As I arrived, asking to confirm where I was supposed to sit with the guy behind me, I met a young man who was from Columbia who started asking me questions about this being my first bullfight, how I had come alone, where I was from, and to stick with them. The invitation proved to be helpful as I had a couple of questions during the fight. He also was impressed with what he called my “open mind” for even attending a bullfight in the first place as it was so much of a cultural thing in only 5 countries in the world.
First off, as I am an animal lover, the whole idea of this so-called sport or dance with death, is as appalling to me as the idea of the Romans putting the Christians in the Roman Coliseum with lions. Although the Christians were far less armed than either a matador or a bull therefore at a greater disadvantage.
Secondly, watching some poor animal die is less than appealing to me as would possibly watching the matador meet a similar fate. The Columbian man told me that someone would die tonight, either the man or the animal. He said this was a battle of minds and someone being the stronger of the two would overcome the opponent in death.
I found that the pomp and circumstance was impressive as the matadors entered the ring to 14,000 people (sold out show) who were cheering as enthusiastically as if at a rock star’s concert. The matadors costumes were brilliant with glittered sequins and the capes had hot pink linings with the matadors wearing pink hosiery to match. There were huge horses walking in blindfolded with heavily padded back and side coverings led by less flashy costumed men. Then the fighting began.
I’m one of those people who can see blood by way of an accident, say with one of my kids getting stitched up after a fall when they were young, very clinically and stoically while the emergency is occurring. It is only after the ordeal is over that I view the circumstances more emotionally.
With that said, people are right to say children should not be in bullfighting arenas. I saw a child being carried over the bleachers who was about Jordan’s age and I could not imagine her being there without me putting my hand over her eyes for most of the 2 1/2 hours I was there.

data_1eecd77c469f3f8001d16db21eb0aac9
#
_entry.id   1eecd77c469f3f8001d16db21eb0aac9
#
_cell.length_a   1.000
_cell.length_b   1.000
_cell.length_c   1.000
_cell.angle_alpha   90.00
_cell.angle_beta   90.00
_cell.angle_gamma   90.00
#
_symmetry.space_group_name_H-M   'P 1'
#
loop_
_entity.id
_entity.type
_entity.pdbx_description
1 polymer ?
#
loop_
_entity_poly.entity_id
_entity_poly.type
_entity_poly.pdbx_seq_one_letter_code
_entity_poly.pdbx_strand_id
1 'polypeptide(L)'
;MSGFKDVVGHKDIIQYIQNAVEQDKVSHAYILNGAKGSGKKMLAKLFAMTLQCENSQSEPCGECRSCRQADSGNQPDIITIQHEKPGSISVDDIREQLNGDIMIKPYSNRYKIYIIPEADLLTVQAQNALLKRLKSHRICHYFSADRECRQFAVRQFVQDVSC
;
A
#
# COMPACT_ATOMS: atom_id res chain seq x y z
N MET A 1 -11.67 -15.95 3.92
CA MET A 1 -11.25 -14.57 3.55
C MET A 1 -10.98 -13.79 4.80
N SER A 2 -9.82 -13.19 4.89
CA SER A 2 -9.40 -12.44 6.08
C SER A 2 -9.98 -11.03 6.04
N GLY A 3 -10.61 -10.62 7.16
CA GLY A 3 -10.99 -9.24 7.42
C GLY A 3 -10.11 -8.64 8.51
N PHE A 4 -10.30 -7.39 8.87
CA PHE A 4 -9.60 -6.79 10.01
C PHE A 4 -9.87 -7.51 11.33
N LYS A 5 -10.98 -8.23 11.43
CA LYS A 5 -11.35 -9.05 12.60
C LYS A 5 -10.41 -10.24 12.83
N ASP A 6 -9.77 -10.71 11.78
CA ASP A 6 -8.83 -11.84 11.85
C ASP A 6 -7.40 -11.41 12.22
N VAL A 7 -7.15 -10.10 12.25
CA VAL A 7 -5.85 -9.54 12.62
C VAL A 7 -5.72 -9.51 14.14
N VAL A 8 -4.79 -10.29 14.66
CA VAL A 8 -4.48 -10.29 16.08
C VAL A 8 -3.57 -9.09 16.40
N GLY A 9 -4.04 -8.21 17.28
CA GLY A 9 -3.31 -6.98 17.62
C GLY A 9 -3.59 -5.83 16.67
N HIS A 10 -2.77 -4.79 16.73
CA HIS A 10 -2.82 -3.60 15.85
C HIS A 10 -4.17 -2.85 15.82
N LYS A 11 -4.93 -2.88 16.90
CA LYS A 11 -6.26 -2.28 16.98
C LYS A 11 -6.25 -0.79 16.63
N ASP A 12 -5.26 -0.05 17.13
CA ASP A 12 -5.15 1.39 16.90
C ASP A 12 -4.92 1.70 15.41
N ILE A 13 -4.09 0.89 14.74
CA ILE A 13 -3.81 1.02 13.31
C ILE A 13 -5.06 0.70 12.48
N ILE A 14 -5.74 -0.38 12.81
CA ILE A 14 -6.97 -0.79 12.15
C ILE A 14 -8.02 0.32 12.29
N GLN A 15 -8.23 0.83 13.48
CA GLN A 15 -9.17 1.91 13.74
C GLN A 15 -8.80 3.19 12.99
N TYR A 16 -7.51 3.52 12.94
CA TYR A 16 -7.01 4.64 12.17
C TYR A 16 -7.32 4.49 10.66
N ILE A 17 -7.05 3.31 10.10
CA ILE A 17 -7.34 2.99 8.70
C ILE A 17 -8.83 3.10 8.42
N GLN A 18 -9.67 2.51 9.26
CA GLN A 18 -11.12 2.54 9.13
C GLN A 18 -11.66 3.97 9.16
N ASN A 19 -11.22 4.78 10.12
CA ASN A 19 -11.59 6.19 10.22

The bull is made to become increasingly more exhausted with each tiptoed swirl of the cape, each pompadour’s stab of a spear, each ram the bull gives to the blindfolded padded horse, and each drop of blood that falls on the immaculately cleaned dirt grounds. The crowd almost whispers that word we have all heard at one time or another, “Ole” as the cape carefully and skillfully skims across the bull’s head. This traditionally fueled fight becomes much more one sided when the bull is only hanging on to life with his last thread of dignity knowing death is his alone.
The matador is on display for his skill in how long it takes to cleanly end this dance of death and If he does this well, the president of the bullfight, who is sitting in a special stone boxed area dead center of the ring, waves a flag that he is pleased with the performance. When this is the case, the audience members then also all wave their own flags which are small white handkerchiefs fluttering throughout the stands. The matador can then, and only then, take a ceremonial walk around the interior circle of the ring bowing as he picks up items the audience throws on the ground beside him, kisses it, and tosses it back to the owner of the item. Great cheers ensue if the item’s owner catches it on the fly.
If no flag is raised, the crowd murmurs discontent and the shamed matador walks out of the ring shamed by his poor performance. The bull is very dead one way or the other.
This went on six times, with seven bulls, and only one matador was given a standing ovation with thousands of white kerchiefs waving. The odd bull out was the first bull, (who was a tan color when all the rest were black), and whose front legs kept buckling in the very first few cape swirls causing interruptions in the flow of things and great sympathetic sighs from the fans of the bull. After an unsuccessful attempt to remove the poor little guy by ushering him out, they sent in a whole herd of black and white bulls whom he eventually followed out of the ring as they were pushed to stampede from the ring. I wonder if he was “put out to pasture” like “Ferdinand the Bull” or was he met by some other dastardly fate for having failed to die a so-called quick death.
The Columbian man asked me what I thought about the fight as we all started to leave and I told him, “I have now experienced it, and there is no need for me to ever do it again.”
Kinda like other things in life we don’t like and wish to never to experience again, eh? Ole…